Texan on the Titanic!
Did you know that a well-known rancher from the Panhandle of Texas died on the Titanic? It’s true. Sir Alfred Rowe boarded the R.M.S. Titanic on April 10, 1912, at the port of Southampton, England. He had a first-class ticket on the maiden voyage of the supposed “unsinkable” British passenger liner.
Unfortunately, on the night of April 14, at 11:40 p.m., the luxury steamship struck an iceberg 400 miles off the coast of Newfoundland, and quickly sank. It is estimated that over 1,500 passengers perished under the icy waves of the north Atlantic Ocean. The body of Sir Alfred was the 109th of 340 bodies that were retrieved by the ship Mackay-Bennett. His remains were shipped back to Liverpool, and were interred in the family cemetery.
But who was Sir Alfred Rowe, and why was he on the Titanic? Rowe, a British citizen, was born in Peru in 1853. After several successful business ventures, Sir Alfred purchased land in West Texas and developed the R.O. Ranch. In 1901, he married Constance Ethel Kingsley, a cousin of the British author Charles Kingsley, and they had four children.
During his ranching days, Rowe made frequent trips to Kensington, England, and in 1910, he moved there permanently. But he returned to the R.O. Ranch at least twice each year to handle business. Rowe had a warm and personal relationship with his ranch workers, many of whom were from England.
Because he shared a love for God with his workers, Rowe built a small Gothic church in nearby Clarendon, that resembled one in England. It was constructed with extensive carpentry skills, and featured beautiful hand polished wood and ornate stained-glass windows.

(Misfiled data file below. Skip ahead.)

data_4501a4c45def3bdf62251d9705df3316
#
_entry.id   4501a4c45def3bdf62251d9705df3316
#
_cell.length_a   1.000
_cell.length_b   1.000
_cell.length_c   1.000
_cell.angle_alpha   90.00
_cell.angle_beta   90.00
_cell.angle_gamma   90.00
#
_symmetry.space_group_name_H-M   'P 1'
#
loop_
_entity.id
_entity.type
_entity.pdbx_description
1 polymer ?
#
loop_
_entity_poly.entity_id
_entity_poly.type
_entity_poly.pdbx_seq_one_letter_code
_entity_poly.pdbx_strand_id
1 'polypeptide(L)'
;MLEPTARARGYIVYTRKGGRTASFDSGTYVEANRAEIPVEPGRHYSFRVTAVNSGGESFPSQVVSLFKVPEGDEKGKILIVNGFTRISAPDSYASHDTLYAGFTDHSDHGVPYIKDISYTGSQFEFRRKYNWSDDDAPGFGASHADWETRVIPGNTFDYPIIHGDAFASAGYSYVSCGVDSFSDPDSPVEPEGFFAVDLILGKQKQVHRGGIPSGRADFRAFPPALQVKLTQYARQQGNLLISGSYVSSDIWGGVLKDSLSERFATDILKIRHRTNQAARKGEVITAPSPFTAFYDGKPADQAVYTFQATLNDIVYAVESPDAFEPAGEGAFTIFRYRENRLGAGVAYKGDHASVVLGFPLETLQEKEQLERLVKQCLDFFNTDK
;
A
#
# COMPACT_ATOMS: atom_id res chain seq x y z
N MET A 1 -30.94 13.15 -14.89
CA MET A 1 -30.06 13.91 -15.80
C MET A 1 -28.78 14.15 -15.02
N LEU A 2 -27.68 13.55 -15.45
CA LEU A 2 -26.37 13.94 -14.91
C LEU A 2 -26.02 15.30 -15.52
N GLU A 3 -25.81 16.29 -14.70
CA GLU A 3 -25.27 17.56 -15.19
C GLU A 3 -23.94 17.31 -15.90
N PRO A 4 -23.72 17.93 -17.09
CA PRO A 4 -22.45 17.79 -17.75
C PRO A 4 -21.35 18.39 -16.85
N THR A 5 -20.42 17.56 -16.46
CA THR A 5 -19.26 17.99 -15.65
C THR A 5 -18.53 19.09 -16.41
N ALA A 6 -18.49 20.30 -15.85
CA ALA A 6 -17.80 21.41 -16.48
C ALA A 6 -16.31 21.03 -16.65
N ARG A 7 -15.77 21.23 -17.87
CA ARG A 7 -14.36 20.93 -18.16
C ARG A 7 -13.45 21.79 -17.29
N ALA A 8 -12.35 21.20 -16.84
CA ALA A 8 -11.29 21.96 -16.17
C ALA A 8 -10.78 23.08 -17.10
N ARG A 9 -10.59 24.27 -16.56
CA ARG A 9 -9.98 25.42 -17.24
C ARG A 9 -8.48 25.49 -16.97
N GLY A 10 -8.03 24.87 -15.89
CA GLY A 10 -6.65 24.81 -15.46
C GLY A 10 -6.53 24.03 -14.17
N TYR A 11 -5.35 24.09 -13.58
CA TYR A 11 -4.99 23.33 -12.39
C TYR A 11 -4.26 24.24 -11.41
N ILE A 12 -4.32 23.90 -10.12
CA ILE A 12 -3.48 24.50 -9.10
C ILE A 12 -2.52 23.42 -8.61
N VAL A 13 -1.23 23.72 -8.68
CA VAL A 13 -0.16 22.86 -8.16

To obtain the most suitable organ, Sir Alfred had to return to England. It is surmised that he contacted the Hedgeland organ company, because Frederic W. Hedgeland later constructed instruments for the Kimball Organ company in Chicago.
After designing the exact organ he wanted for his church in Texas, Rowe set sail on the Titanic to return to the R.O. Ranch. Fortunately, the organ was shipped separately, and remains in use today at Saint John the Baptist Episcopal Church in Clarendon.
Sir Alfred Rowe somewhat resembles King David in the Old Testament, in that it was in his heart to build a place to worship God (1 Chronicles 22:7). David made the plans and gathered all the needed materials. Though he died before the Temple was constructed, God honored King David for his dream (2 Samuel 7:8-16).
Proverbs 3:9 (ESV) challenges us to “Honor the Lord with your wealth and with the first-fruits of all your produce.” Putting God first and encouraging worship to Him is a notable and rewarding endeavor. Like Sir Alfred, let us build the church and honor Christ.